Red Plenty is a beautiful departure from the standard depictions of the Soviet Union in English-language fiction. Francis Spufford’s novel takes the reader not just to Russia in the years of Khrushchevian optimism, but into the heads of a succession of superbly drawn characters who experience those days from their different perspectives.
Front and centre are bright young believers in the Communist idea that rational scientific planning, deployed with intelligence and determined good will, represented a transformative step forward for humankind. We are not talking dull one-dimensional ideologues loaded down with notions of superpower competition, but bright individuals, excited to be alive at that time in a place where the dream of plenty seemed within reach.
once upon a time the story of red plenty had been serious: an attempt to beat capitalism on its own terms, and to make Soviet citizens the richest people in the world. For a short while it even looked —and not just to Nikita Khrushchev— as if the story might be coming true … This book is about that moment.Red Plenty, p. 5
It is a happy coincidence that the Russia in Fiction blog is being written at a bumper time for Russia-in-fiction trilogies. We are in the middle of those by Sarah Armstrong and Ben Creed. The final one of Henry Porter’s Paul Samson series was published in April of this year, followed the next month by the last in Tom Bradby’s Kate Henderson series (the first is reviewed here, the third is mentioned here). And we are certainly at the end of the Dominika Egorova trilogy by Jason Matthews, as he sadly passed away a few months ago (again, the first is reviewed here).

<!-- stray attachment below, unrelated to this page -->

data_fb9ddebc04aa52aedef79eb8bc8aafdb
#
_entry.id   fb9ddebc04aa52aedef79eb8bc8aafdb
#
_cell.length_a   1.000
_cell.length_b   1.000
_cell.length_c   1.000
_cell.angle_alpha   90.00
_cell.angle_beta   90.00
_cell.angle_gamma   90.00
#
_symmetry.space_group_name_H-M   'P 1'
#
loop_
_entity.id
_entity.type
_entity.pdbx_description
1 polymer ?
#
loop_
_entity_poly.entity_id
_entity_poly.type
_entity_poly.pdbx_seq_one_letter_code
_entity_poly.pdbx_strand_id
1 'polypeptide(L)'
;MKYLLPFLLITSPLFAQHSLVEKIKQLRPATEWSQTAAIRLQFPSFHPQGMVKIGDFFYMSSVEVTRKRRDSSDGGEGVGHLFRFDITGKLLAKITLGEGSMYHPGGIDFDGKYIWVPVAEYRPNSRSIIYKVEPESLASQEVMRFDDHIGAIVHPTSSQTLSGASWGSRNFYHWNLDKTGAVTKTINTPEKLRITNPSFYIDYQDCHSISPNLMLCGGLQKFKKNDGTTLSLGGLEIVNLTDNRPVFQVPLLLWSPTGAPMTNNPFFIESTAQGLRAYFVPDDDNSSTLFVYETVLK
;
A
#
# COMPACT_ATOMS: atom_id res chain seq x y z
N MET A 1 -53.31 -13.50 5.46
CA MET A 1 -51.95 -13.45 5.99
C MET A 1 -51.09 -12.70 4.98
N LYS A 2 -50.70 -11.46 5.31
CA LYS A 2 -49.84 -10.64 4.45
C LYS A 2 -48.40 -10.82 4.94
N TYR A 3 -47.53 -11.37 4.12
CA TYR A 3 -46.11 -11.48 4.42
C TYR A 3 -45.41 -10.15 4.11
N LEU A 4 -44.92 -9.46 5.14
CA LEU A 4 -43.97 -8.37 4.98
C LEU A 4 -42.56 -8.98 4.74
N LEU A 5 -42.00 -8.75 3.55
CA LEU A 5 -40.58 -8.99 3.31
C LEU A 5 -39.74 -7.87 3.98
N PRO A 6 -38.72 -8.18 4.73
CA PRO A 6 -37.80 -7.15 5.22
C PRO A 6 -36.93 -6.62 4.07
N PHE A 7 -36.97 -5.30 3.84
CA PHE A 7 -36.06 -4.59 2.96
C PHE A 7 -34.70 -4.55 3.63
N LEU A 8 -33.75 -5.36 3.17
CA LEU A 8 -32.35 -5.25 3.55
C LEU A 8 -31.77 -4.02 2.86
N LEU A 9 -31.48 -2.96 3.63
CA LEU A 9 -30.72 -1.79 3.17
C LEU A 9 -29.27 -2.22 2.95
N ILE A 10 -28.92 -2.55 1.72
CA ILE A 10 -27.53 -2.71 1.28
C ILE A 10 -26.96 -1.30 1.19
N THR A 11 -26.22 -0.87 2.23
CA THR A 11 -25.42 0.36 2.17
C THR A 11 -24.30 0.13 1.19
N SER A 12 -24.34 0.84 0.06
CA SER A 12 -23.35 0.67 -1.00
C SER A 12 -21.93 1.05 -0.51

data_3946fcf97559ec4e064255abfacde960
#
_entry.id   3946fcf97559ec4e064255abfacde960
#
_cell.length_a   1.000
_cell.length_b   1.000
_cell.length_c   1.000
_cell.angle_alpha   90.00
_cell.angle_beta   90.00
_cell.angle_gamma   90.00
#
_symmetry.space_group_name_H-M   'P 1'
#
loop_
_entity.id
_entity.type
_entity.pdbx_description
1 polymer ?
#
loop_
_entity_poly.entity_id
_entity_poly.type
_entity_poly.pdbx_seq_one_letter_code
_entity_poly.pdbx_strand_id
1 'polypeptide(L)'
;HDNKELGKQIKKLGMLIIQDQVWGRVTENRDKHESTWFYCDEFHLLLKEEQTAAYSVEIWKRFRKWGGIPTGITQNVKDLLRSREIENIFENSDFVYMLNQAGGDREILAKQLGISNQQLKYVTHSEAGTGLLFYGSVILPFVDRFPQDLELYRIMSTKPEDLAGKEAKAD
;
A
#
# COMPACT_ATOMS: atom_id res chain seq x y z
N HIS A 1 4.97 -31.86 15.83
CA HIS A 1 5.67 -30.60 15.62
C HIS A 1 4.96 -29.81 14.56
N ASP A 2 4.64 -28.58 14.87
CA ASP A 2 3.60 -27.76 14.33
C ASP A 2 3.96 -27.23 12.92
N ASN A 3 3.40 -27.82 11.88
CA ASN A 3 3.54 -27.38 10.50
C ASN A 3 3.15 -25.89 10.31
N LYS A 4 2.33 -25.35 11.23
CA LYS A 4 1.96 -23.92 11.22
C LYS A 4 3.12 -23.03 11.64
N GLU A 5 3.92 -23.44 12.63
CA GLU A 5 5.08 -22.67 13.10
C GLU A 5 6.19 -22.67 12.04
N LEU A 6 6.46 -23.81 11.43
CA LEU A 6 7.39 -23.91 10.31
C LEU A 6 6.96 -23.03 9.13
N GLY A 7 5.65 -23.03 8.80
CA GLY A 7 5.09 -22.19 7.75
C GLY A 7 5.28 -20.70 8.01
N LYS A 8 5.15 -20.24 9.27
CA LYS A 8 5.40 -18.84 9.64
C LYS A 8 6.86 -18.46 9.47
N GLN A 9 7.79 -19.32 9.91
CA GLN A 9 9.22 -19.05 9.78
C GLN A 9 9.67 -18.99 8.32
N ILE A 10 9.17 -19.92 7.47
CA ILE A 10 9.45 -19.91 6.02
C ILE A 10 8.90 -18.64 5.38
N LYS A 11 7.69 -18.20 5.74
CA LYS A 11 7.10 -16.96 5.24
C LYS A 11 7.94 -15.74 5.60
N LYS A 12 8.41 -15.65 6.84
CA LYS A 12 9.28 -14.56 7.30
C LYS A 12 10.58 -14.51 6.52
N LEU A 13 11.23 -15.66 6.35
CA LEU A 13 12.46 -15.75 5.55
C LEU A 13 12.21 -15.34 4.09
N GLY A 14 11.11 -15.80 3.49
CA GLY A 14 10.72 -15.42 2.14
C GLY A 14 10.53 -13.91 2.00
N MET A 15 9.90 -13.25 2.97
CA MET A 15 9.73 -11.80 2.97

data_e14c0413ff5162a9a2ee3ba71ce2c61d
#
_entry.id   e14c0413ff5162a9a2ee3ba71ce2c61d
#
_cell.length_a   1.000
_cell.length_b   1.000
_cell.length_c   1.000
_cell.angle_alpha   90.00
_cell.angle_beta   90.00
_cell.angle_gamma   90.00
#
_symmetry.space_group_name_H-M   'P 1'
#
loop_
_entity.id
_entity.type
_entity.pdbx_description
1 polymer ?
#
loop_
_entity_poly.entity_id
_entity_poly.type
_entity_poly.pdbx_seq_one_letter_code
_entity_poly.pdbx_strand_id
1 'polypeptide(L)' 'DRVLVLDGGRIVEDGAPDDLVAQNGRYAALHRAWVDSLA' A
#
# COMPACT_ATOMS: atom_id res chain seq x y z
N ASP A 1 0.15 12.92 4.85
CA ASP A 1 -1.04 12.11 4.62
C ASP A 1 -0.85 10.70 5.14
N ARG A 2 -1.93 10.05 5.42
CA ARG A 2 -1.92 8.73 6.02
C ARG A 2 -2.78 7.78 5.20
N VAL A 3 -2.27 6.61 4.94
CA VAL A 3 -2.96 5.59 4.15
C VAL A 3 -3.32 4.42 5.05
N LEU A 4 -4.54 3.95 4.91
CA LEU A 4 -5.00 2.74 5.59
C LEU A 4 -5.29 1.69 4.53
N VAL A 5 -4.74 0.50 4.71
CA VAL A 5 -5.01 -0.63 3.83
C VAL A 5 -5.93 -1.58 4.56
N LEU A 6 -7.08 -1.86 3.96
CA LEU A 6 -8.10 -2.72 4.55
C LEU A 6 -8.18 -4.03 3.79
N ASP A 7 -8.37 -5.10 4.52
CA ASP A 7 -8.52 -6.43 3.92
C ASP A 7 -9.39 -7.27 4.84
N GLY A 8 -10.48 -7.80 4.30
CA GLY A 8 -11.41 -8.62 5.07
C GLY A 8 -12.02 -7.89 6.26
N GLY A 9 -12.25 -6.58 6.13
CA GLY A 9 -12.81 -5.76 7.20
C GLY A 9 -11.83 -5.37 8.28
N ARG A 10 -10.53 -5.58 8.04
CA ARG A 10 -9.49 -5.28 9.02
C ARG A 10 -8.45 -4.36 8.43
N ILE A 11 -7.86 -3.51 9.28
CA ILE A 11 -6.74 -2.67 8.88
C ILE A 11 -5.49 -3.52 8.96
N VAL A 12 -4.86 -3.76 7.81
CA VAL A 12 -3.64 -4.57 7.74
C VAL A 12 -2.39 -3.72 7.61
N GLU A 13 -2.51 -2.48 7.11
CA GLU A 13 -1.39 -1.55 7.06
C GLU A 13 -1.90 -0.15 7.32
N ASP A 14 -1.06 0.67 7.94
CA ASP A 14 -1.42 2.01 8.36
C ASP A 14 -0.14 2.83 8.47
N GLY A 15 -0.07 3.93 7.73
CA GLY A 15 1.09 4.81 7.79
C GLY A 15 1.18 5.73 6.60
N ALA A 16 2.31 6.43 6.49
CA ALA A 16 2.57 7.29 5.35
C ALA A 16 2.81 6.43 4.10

And now his namesake Owen Matthews brings us the second in his Alexander Vasin series.
Red Traitor differs from the first novel in the series, Black Sun (2019). Black Sun was very much a detective story, and notable for its plot being contained geographically and culturally in the distinctive and little-known world of the Soviet closed city.
Red Traitor ranges more widely. In genre terms Red Traitor moves onto the ground of the international relations thriller, with sonar-pinging echoes of Tom Clancy’s early work.
For the first —and no doubt only— time, Russia in Fiction is reviewing a book that does not mention Russia.
And its set-up cannot fail but bring to mind the 2006 Oscar-winning German movie Das Leben des Anderen (The Lives of Others).
In the basement of a block of flats in the capital of ‘an anonymous Iron Curtain country’ called Commitania, sits a man, headphones on, tape reels whirring, listening in on conversations throughout the apartment block.
And how do we know it is about Moscow in the 1960s? Regular readers of this blog might already have picked up the clues.
(Part one of this review is here)
Black Sun is set in a world on the turn.
It is a thriller bathed throughout in its titular saturnine radiance, emanating from RDS-220, the Tsar Bomba – to this day the most powerful explosion ever created by humankind.
(Part two of this review is here)
As a thriller, excellent. From the Russia-in-fiction perspective, first class.
Black Sun is a superior and original whodunnit set in the closed city of Arzamas-16 in October 1961, the week in which the Soviet Union tested the biggest nuclear weapon ever exploded.